“That’s what Rico thought too. Did I ever tell you about him? When I was a kid, he lived in the house across the street from us in Panama. He was a little older than you are now and loved TV. But his dad was pretty strict so he restricted the time Rico could watch it. And he’d take it away if Rico misbehaved. They fought about it a lot. One time, when Rico was forbidden from watching TV, he got up in the middle of the night to sneak TV without his dad knowing — but his dad came in — and you know what he did?”

“What?” asks Tucker, very interested.

“He shot the TV!”

“WHAT?” asks Tucker in surprise.

“Yep, he had a service revolver, this gun, and he just walked right over and shot the TV!”

Tucker contemplates the death of his favorite device very somberly. “Did they get a new TV?”

“No, and what’s more, Rico’s dad insisted that the TV sit there in the living room for months as a constant reminder – shattered screen and all.”

“That’s awful,” says Tucker. He’s horrified by this story, which reminds me of another childhood memory of this family.

“Yeah, the dad was really strict. Rico’s sister was a teenager at the time and really beautiful – thick long black hair all the way to her waist, pretty face, gorgeous eyes – but he wanted her to focus on high school and stay away from boys, so he forbid her to date. So one night she said she was going to her friend’s house to do homework — but when she came home, her dad found out that she’d been on a date with a college guy! So you know what he did?”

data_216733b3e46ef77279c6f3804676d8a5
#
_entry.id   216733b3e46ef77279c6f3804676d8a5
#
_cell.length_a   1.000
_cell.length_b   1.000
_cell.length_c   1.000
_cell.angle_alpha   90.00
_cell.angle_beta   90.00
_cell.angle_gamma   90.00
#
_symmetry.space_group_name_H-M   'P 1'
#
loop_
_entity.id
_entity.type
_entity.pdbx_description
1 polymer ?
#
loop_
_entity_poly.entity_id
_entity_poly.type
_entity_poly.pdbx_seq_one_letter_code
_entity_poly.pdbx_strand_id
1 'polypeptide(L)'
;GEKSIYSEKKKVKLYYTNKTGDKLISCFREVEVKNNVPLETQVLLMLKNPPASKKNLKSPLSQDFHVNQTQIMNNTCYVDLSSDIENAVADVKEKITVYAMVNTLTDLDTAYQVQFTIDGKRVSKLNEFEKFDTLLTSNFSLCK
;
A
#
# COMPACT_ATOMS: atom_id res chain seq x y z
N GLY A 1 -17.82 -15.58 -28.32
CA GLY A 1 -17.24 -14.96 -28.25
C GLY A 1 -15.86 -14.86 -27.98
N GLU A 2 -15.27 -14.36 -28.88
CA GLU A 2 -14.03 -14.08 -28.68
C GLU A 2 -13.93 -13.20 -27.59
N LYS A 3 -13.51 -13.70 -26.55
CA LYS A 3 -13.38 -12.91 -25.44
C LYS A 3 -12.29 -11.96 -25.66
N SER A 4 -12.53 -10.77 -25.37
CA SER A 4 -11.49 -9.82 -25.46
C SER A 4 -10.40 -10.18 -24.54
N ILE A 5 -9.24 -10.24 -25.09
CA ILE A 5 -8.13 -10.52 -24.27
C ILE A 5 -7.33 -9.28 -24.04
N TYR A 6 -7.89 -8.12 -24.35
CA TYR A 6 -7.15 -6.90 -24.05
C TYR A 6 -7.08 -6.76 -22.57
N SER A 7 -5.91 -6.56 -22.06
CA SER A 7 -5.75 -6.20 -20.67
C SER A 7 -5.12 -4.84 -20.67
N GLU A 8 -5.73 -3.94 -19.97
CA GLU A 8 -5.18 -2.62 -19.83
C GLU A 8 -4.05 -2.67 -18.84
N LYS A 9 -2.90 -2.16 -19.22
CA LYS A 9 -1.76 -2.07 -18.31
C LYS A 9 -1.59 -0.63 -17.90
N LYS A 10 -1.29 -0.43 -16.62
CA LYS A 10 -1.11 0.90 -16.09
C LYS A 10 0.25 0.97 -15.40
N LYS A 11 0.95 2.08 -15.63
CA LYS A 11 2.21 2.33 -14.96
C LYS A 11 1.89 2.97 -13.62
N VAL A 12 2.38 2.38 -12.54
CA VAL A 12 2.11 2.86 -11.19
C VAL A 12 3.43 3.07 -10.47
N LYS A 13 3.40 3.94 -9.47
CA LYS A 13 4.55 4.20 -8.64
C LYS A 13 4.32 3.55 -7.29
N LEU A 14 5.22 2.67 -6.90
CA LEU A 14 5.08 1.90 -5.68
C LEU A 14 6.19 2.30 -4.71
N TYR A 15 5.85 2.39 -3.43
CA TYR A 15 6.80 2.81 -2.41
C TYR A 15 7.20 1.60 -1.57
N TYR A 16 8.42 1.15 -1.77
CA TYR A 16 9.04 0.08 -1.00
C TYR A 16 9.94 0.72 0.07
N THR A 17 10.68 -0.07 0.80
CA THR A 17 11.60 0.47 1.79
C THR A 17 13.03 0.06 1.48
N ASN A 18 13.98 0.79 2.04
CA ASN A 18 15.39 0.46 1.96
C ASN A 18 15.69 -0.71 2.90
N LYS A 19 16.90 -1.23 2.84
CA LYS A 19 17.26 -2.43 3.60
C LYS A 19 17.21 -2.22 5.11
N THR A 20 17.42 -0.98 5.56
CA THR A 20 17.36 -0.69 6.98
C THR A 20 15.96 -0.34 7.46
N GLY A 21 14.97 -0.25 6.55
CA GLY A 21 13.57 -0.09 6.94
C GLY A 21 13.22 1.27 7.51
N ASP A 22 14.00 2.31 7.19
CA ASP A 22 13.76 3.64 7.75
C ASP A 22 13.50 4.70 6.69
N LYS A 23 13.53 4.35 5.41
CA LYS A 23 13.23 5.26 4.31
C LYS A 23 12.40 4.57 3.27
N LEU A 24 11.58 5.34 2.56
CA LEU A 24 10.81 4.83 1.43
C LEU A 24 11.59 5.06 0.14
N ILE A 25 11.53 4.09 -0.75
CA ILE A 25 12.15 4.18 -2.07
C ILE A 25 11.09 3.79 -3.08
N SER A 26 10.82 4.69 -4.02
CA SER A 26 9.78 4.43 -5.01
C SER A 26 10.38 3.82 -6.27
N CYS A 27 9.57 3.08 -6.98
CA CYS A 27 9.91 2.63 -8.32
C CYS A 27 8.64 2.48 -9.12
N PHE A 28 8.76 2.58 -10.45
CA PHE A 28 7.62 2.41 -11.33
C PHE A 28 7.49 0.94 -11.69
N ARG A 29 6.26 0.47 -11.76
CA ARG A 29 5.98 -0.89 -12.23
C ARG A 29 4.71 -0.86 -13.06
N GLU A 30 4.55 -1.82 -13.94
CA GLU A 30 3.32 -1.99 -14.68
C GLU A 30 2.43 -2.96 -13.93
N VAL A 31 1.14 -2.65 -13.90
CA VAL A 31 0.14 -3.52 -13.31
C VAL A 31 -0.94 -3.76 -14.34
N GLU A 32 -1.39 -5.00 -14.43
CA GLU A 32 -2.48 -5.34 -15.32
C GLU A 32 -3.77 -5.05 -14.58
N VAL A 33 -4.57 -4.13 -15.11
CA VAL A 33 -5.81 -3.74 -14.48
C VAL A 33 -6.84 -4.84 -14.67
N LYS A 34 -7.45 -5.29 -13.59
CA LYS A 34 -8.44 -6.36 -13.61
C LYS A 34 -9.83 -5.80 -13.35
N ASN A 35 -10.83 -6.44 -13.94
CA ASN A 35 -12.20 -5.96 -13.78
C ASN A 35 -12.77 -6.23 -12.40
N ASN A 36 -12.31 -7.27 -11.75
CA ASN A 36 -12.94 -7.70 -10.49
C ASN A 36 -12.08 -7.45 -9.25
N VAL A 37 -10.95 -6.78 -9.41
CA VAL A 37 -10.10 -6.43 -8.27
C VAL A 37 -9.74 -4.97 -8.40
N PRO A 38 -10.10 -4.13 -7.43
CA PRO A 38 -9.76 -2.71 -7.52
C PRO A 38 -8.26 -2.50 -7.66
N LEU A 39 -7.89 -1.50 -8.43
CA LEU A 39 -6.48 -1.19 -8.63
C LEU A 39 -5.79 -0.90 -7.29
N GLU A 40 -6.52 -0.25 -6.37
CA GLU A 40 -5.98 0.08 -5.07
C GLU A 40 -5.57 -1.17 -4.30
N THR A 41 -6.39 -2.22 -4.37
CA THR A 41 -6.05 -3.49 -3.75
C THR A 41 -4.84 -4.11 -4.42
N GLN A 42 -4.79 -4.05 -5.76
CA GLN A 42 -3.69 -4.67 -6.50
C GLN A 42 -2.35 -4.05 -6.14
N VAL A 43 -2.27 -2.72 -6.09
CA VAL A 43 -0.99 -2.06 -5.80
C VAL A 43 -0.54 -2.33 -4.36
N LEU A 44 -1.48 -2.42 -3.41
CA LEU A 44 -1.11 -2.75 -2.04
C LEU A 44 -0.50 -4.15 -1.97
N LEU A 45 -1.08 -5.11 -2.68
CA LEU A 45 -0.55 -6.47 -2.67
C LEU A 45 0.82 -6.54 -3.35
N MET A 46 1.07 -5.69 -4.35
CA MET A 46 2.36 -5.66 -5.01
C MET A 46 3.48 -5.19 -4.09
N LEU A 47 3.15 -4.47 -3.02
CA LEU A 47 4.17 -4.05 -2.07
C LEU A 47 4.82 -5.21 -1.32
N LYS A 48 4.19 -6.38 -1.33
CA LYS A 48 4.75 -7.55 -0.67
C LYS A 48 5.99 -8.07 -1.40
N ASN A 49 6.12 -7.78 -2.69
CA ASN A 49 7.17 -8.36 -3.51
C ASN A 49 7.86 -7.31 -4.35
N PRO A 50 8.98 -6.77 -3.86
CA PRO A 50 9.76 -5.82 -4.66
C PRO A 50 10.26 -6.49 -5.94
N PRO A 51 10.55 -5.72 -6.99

“He shot her?” asks Tucker with wide eyes.

“No, no, no!” I laugh out loud. “He didn’t shoot her! He waited ‘til she was asleep, then he picked up her ponytail and cut her hair off!”

“Really?” he asks, dismayed.

“Yes, really! She was devastated! She went from this long luxurious hair all the way down her back to this hideous pixie cut. I think he was trying to teach her something about the dangers of being vain and too focused on beauty or something. The whole neighborhood talked about that for months.”

My mind is still replaying those memories when I notice Tucker becoming very quiet, a tiny little worry line between his eyebrows. I guess I shouldn’t have mentioned these stories right before the poor little guy goes to sleep. He’ll probably have nightmares of gun-toting, scissor-wielding maniacs chasing him!

I hug him and say, “Don’t worry, honey. No one’s gonna shoot the TV or chop off your hair while you sleep!”

“Um…OK,” he says unconvincingly.

I feel terrible, of course, but maybe his 4 days of TV exile doesn’t seem quite so bad now.

— Darcy Perdu

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(Have you ever taken TV away from your kids?  What consequences do you impose when they behave badly?  Do those differ from the way your parents punished you and your siblings?)